JAMES ISLAND, S.C. (WCSC) - A James Island Town Council workshop meeting turned heated Wednesday night after Mayor Bill Woolsey allegedly became upset and abruptly left the meeting.
Council members say he then returned with a recycling bin full of documents and proceeded to dump the contents onto the floor.
“He then went back into the town offices and got a second recycle bin and dumped it on the floor in front of all of us and then tossed the recycle bin across the conference room,” said Councilmember Cynthia Mignano. “I was definitely shocked. I found it to be unprofessional on his part. There are other ways that you can get your point across.”
Councilmember Garrett Milliken was also in the room. He says the mayor can be a passionate person, but this was truly a unique moment.
“It is my opinion that the mayor’s actions were disrespectful toward Councilperson Mignano and were unbecoming of an elected official,” Milliken said.
The point of the workshop was to discuss and understand the current cost sharing agreement with the James Island Public Service District and the tax credit associated with it.
The Town of James Island levies a 20 mil property tax. The town provides a 100% Local Option Sales Tax credit against its property tax so that the town’s millage imposes no added burden on town property taxpayers.
Mignano says they were looking at possibilities to give the money back to citizens in different ways. Mignano says she had asked about simply giving the credit directly to taxpayers.
“I definitely felt that his response to my question was an attempt to cause me not to ask any more questions,” Mignano said. “Behavior like that makes it difficult for all of town council to help the citizens of James Island and properly manage the town.”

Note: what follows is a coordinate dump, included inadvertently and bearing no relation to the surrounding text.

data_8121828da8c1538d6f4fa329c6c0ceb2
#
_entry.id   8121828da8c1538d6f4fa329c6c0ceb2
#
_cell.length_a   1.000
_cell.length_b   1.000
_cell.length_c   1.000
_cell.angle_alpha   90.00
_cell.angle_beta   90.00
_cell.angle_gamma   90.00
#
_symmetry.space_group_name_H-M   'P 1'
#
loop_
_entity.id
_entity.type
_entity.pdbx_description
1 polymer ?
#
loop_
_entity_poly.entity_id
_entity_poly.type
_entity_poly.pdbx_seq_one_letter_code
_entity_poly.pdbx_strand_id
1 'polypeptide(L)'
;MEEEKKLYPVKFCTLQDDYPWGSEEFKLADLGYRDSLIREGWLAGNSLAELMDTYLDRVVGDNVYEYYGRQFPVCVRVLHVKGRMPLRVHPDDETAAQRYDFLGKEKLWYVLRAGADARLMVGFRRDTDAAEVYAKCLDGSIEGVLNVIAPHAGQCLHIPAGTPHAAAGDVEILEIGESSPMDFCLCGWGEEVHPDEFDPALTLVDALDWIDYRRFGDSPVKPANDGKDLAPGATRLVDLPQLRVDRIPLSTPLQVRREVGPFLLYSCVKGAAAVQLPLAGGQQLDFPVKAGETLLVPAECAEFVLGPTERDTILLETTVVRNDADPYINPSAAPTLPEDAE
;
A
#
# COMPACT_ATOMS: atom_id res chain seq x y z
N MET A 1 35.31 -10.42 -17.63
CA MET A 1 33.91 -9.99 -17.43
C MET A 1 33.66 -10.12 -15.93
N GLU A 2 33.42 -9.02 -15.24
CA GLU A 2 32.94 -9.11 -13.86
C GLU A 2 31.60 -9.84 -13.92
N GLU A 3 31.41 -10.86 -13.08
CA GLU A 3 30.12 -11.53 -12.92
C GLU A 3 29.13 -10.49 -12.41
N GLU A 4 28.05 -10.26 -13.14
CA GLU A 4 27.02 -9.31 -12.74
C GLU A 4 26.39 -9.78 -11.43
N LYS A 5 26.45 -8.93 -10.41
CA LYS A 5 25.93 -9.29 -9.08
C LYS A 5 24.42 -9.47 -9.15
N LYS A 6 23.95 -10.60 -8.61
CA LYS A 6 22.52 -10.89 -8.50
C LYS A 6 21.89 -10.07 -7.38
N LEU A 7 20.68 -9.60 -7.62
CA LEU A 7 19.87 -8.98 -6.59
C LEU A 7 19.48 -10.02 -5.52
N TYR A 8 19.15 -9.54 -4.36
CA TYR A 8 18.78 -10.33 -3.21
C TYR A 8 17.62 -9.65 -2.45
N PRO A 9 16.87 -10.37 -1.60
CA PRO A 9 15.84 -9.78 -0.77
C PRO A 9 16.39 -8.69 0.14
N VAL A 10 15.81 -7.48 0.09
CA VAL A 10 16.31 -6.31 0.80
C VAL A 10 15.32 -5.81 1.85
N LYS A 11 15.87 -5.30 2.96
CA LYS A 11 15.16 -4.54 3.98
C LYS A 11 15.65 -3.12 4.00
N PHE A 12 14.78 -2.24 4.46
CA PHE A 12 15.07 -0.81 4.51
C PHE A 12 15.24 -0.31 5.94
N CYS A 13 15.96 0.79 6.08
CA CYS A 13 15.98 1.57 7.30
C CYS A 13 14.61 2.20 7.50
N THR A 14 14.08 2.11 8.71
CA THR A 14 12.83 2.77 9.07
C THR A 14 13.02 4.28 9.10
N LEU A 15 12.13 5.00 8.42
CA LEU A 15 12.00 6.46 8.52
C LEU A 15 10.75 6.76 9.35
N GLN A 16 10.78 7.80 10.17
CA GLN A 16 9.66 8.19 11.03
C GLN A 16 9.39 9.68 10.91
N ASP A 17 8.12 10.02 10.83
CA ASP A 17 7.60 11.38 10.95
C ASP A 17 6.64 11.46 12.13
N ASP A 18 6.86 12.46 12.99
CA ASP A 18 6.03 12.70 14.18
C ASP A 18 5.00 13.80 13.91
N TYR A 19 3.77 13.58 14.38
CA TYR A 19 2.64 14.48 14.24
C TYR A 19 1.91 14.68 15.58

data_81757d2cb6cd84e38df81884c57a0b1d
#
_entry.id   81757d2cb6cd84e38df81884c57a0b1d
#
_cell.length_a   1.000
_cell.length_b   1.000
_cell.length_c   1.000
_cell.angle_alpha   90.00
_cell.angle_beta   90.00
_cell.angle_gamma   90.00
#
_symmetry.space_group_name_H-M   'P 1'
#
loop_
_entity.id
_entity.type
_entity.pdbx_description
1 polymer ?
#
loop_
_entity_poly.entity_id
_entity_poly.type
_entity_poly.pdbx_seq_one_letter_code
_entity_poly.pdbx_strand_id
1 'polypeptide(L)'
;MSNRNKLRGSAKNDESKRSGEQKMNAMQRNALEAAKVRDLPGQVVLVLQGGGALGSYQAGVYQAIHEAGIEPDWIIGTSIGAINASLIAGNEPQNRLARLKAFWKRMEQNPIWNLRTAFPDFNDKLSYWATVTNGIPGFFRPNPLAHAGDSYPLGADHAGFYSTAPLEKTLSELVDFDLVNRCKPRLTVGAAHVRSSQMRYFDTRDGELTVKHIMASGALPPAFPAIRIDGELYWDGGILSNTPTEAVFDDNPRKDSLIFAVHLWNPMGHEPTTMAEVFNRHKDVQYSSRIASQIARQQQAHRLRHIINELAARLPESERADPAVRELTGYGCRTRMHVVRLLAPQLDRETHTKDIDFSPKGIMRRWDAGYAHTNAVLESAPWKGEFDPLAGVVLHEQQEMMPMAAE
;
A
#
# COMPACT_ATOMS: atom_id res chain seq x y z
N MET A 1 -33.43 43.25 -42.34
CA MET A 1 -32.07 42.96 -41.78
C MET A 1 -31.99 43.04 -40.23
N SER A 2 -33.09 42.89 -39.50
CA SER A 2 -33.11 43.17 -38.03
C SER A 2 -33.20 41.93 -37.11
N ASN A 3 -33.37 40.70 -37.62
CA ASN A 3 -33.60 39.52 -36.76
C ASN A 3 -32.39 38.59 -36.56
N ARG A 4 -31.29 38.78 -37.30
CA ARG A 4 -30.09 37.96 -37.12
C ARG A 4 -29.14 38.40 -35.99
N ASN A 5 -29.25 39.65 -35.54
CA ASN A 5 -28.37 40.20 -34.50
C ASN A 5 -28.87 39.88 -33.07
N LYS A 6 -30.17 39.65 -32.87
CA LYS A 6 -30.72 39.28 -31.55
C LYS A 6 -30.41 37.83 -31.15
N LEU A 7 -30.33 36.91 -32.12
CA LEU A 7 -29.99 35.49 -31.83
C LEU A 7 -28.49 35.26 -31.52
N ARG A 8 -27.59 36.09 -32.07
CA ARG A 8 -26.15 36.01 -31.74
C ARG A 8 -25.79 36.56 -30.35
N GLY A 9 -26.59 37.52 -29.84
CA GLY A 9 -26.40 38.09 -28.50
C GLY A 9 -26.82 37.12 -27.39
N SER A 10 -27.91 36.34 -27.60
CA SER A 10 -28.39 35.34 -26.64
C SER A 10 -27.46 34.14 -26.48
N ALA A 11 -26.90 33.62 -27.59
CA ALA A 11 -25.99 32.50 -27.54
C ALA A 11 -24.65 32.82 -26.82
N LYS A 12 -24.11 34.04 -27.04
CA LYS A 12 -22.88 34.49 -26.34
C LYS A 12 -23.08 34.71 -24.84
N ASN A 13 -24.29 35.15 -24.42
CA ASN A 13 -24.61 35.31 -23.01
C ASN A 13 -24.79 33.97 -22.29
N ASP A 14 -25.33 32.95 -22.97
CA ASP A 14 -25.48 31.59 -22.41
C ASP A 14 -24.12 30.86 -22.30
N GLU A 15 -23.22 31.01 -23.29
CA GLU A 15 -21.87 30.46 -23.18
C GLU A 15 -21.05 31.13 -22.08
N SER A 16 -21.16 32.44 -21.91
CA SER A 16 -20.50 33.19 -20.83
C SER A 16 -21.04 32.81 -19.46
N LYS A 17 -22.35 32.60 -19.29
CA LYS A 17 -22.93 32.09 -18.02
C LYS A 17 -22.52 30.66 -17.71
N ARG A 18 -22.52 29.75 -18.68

Woolsey saw it differently.
“Councilwoman Mignano was advocating a 40% increase in the property taxes town residents pay to the James Island Public Service District,” Woolsey said. “She asserted that it would be much simpler if they all paid this increased tax and the town refunded the monies by mailing checks to the taxpayers.”
He says they used to mail refund checks back in 2010, but it was an administrative nightmare for the town’s one finance clerk.
“The town had many hundreds of returned checks and many taxpayers completed applications to reissue checks that included errors,” Woolsey said. “I have kept the returned checks, application forms and other materials from this 2010 program. I piled them on the floor of council chambers to illustrate exactly how such a program was the opposite of ‘easy.’”
Mignano says the mayor is mischaracterizing her position.
“I, most certainly, am not proposing a 40% tax hike. That tax is already there,” Mignano said. “I am asking for a more direct refund to the taxpayers. That is all. I do not have the authority to raise taxes, nor do I want to do so. The tax credit would come directly to the taxpayer in my proposed plan.”
Several council members said it was weird moment that left the mayor pale and out of breath.
“I was concerned for his health. He was pale and out of breath, and I was definitely concerned that this was not a good move for him and that it could have been harmful to his physical health,” Mignano said.
Mignano says she apologized when the mayor left the room for the second time for asking the question that caused the commotion.